“I think cinema, movies and magic have always been closely associated. The very earliest people who made films were magicians.”  – Francis Ford Coppola

FrancisFordCoppola1007

Film Year
Dementia 13 1963
You’re A Big Boy Now 1966
Is Paris Burning 1966
Finian’s Rainbow 1968
The Rain People 1969
The Godfather 1972
The Conversation 1974
The Godfather Part II 1974
Apocalypse Now 1979
One From The Heart 1982
The Outsiders 1983
Rumble Fish 1983
The Cotton Club 1984
Peggy Sue Got Married 1986
Gardens of Stone 1987
Tucker: The Man and His Dream 1988
The Godfather Part III 1990
Bram Stoker’s Dracula 1992
Frankenstein 1994
Jack 1996
The Rainmaker 1997
Youth Without Youth 2007
Tetro 2009
Twixt 2011

2. Martin Scorsese

Martin_Scorcese_41b13_NicolasGuerin17 martin-scorsese-taxi-driver Martin_Scorcese_tumblr_n1xswcz9VE1rovfcgo1_1280

  Although Scorsese is the popular choice among critics for the greatest American director, I pulled out the subjectivity card here and put him #2. Although he’s undoubtedly one of the all-time greats, his career never quite peaks for me the same way as others (most would disagree, but Taxi Driver is his only film that would place in my top 50 all-time) and his resume has a bit more misfires than I’d like. martin_scorsese_directing-533x282That being said, he’s one of the most consistently excellent directors of all-time. Even his failures are interesting to watch and by my count he’s made well over 15 films that I’d at least recommend that people see. Better yet,he’s still going strong despite being 73 years old. His last film, Wolf of Wall Street, was one of his best and his upcoming film Silence, looks very promising. Martin_Scorcese_wpid-photo-aug-5-2012-333-pmHe’s made three films that are unquestioned cinema classic (Taxi Driver, Raging Bull, and Goodfellas) and all of his films are interesting in their own ways. He’s not only one of the great living directors, he’s one of the great directors of all-time, in any language.

“Cinema is a matter of what’s in the frame and what’s out.”  – Martin Scorsese

Film Year
Who’s That Knocking At My Door 1968
Boxcar Bertha 1972
Mean Streets 1973
Alice Doesn’t Live Here Anymore 1974
Taxi Driver 1976
New York, New York 1977
Raging Bull 1980
The King of Comedy 1983
After Hours 1984
The Color of Money 1986
The Last Temptation of Christ 1988
Goodfellas 1990
Cape Fear 1991
The Age of Innocence 1993
Casino 1995
Kundun 1997
Bringing Out the Dead 1999
Gangs of New York 2002
The Aviator 2004
The Departed 2006
Shutter Island 2010
Hugo 2011
The Wolf of Wall Street 2013

1. Steven Spielbergsteven-spielberg-directing-1f3ac8d19b393d6994f9db407f4614fe-large-96779

I would argue that no one’s ever been more inherently cinematic than Steven Spielberg. Hitchcock once said that Spielberg”“is the first one of us who doesn’t see the proscenium arch,” meaning that he made his films without any stylistic debt to the Theater as previous directors had. He has an almost preternatural ability to film scenes in the exact best way that they should be filmed, even if they’re not the flashiest or most intrinsically compelling. He’s a director who has made Iconic movies in almost every genre. He helped create the modern Horror film with Jaws. He helped create the modern action film with Raiders of the Lost Ark. He’s made several of the all-time great science fiction films (Close Encounters, E.T, Minority Report, Jurassic Park, A.I). He’s made dramas that dwarf those of more “serious” directors. He’s simultaneously one of the great action directors and one of the best at filming conversations. Steven_Spielberg_104813-004-A83C810CHis career is a series of highs, starting with Jaws in 1975 which revolutionized how Hollywood made films. Two years later he, along with Lucas, legitimized science fiction as THE big money maker with his film Close Encounters of the Third Kind. In 1981 he set the template for the 80’s action adventure with Raiders of the Lost Ark. In 1993 he had in my opinion the single greatest year any director has ever had with the one-two punch of Jurassic Park and Schindler’s List. In 1998 he changed the way war movies were made with Saving Private Ryan. In the early 2000’s he returned to his earlier genre toying form with modern classics A.I Artificial Intelligence and Minority Report, while also delivering knockout films like Catch Me If You Can. In later years, he’s turned to more contemplative dramas like Munich, Lincoln, and Bridge of Spies, all much more thematically complex than Spielberg’s critics will ever give him credit for. No single figure in American film has changed the industry more than Spielberg. In my opinion, no other director has been as good either.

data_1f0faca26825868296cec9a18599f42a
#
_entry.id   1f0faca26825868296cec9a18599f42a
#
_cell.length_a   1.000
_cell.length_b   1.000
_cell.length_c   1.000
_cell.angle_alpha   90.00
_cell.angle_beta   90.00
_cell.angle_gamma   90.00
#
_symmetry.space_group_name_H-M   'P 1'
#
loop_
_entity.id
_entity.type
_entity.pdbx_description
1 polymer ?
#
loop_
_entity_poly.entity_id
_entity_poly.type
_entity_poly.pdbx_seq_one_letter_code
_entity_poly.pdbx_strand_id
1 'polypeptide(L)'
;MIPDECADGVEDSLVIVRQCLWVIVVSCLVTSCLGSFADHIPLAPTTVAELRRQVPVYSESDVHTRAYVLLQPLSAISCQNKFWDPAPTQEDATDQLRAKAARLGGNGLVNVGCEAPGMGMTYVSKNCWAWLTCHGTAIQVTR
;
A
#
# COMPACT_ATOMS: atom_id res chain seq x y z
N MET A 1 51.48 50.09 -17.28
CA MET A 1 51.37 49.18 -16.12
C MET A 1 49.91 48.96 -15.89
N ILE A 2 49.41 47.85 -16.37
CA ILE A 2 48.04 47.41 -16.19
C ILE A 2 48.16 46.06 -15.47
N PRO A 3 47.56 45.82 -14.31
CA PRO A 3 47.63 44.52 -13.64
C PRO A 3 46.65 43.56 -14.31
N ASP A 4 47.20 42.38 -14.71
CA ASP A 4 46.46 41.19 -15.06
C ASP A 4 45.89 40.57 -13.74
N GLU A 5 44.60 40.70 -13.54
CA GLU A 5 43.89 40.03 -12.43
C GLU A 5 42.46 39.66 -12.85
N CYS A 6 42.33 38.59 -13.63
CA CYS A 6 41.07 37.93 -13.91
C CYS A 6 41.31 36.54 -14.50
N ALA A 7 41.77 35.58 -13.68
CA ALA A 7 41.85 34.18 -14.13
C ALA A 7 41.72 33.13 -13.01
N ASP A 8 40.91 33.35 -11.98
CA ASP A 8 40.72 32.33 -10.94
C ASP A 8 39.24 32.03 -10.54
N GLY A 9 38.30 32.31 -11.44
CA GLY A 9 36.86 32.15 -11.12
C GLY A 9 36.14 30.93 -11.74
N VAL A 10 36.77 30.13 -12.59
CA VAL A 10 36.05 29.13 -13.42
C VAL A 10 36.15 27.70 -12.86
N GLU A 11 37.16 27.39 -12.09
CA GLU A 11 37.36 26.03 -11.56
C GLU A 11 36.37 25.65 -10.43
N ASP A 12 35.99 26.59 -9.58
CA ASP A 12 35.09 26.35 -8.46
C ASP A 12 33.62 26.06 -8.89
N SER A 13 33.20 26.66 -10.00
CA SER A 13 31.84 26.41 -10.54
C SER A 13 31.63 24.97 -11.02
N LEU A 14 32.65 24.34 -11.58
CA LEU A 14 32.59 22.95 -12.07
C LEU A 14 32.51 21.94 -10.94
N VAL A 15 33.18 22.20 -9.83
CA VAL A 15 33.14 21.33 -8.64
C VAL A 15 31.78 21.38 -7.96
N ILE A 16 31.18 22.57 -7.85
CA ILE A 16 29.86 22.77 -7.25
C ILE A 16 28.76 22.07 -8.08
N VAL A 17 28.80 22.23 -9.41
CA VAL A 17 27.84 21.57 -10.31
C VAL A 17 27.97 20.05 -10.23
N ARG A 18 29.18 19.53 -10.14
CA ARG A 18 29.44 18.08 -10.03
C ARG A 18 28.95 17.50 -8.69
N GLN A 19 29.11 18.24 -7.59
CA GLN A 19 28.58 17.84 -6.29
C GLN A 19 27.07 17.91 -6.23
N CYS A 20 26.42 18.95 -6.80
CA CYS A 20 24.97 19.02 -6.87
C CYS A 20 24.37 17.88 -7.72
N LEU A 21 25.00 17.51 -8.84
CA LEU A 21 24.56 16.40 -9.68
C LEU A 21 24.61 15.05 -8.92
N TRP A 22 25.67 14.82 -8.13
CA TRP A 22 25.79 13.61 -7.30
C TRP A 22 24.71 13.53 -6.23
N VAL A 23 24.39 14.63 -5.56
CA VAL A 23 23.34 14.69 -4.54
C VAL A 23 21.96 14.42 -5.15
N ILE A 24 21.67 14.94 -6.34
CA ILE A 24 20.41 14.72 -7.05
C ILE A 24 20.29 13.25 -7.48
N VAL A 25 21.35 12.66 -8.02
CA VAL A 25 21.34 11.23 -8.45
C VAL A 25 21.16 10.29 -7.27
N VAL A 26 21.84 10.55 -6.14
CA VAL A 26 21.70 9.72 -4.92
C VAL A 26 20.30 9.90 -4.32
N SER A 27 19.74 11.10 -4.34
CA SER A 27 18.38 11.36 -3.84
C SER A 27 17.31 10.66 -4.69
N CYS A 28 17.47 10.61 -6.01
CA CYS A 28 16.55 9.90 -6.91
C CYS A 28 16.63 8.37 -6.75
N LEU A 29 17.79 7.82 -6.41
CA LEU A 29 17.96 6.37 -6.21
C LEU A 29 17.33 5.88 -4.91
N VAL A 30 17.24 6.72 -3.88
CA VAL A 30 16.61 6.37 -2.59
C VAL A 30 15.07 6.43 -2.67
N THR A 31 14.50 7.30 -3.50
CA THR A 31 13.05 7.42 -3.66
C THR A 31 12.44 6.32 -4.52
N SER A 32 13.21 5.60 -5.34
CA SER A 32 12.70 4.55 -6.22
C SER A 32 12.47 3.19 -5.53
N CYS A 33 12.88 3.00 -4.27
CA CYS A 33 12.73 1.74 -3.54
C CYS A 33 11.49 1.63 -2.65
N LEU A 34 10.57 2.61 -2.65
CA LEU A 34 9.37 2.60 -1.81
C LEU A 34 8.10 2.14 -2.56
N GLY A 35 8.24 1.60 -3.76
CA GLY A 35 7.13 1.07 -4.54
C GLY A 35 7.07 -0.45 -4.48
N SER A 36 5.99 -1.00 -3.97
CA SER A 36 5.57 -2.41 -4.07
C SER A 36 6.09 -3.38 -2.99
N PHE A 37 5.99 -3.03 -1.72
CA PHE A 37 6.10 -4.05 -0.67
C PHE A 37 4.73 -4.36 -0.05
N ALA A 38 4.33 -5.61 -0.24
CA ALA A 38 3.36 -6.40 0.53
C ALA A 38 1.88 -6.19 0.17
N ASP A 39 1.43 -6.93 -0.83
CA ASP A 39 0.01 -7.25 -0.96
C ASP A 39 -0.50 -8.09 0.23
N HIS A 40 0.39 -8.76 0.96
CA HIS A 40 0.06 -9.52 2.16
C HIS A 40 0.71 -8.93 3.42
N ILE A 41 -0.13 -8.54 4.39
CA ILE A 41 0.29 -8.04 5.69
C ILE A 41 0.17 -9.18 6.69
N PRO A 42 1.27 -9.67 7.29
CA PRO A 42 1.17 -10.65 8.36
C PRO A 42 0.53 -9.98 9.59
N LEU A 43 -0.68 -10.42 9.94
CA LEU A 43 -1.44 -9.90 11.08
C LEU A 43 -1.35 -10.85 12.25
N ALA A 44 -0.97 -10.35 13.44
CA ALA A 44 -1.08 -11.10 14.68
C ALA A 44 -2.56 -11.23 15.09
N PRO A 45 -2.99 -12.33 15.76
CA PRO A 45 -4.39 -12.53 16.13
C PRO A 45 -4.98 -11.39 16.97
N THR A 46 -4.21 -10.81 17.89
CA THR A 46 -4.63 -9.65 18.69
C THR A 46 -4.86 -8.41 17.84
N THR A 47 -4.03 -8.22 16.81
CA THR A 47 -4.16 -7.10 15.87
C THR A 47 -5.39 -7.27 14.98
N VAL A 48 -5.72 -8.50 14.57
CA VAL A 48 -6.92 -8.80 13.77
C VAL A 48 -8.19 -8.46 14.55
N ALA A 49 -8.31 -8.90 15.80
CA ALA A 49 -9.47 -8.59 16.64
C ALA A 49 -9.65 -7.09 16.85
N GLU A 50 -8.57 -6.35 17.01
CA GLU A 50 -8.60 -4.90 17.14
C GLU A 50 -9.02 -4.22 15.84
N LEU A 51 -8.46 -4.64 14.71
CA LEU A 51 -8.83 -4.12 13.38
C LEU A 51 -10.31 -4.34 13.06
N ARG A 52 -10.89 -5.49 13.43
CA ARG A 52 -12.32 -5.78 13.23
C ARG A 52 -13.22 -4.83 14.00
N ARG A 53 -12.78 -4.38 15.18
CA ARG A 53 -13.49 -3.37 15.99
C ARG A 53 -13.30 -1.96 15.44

Steven-Spielberg-–-The-Legend-of-World-Cinema2“My movies are all different. I’ve tried to make every movie as if it was made by a different director, because I’m very conscious of not wanting to impose a consistent style on subject matter that is not necessarily suited to that style. So I try to re-invent my own eye every time I tackle a new subject.”- Steven Spielberg

“I dream for a living.”  – Steven Spielberg

Film Year
Duel 1971
The Sugarland Express 1974
Jaws 1975
Close Encounters of the Third Kind 1977
1941 1979
E.T:The Extra-Terrestrial 1982
Indiana Jones and the Temple of Doom 1984
The Color Purple 1985
Empire of the Sun 1987
Indiana Jones and the Last Crusade 1989
Always 1989
Hook 1991
Jurassic Park 1993
Schindler’s List 1993
The Lost World: Jurassic Park 1997
Amistad 1997
Saving Private Ryan 1998
A.I Artificial Intelligence 2001
Minority Report 2002
The Terminal 2004
War of the Worlds 2005
Munich 2005
Indiana Jones and the Kingdom of the Crystal Skull 2008
The Adventures of Tintin 2011
War Horse 2011
Lincoln 2012
Bridge of Spies 2015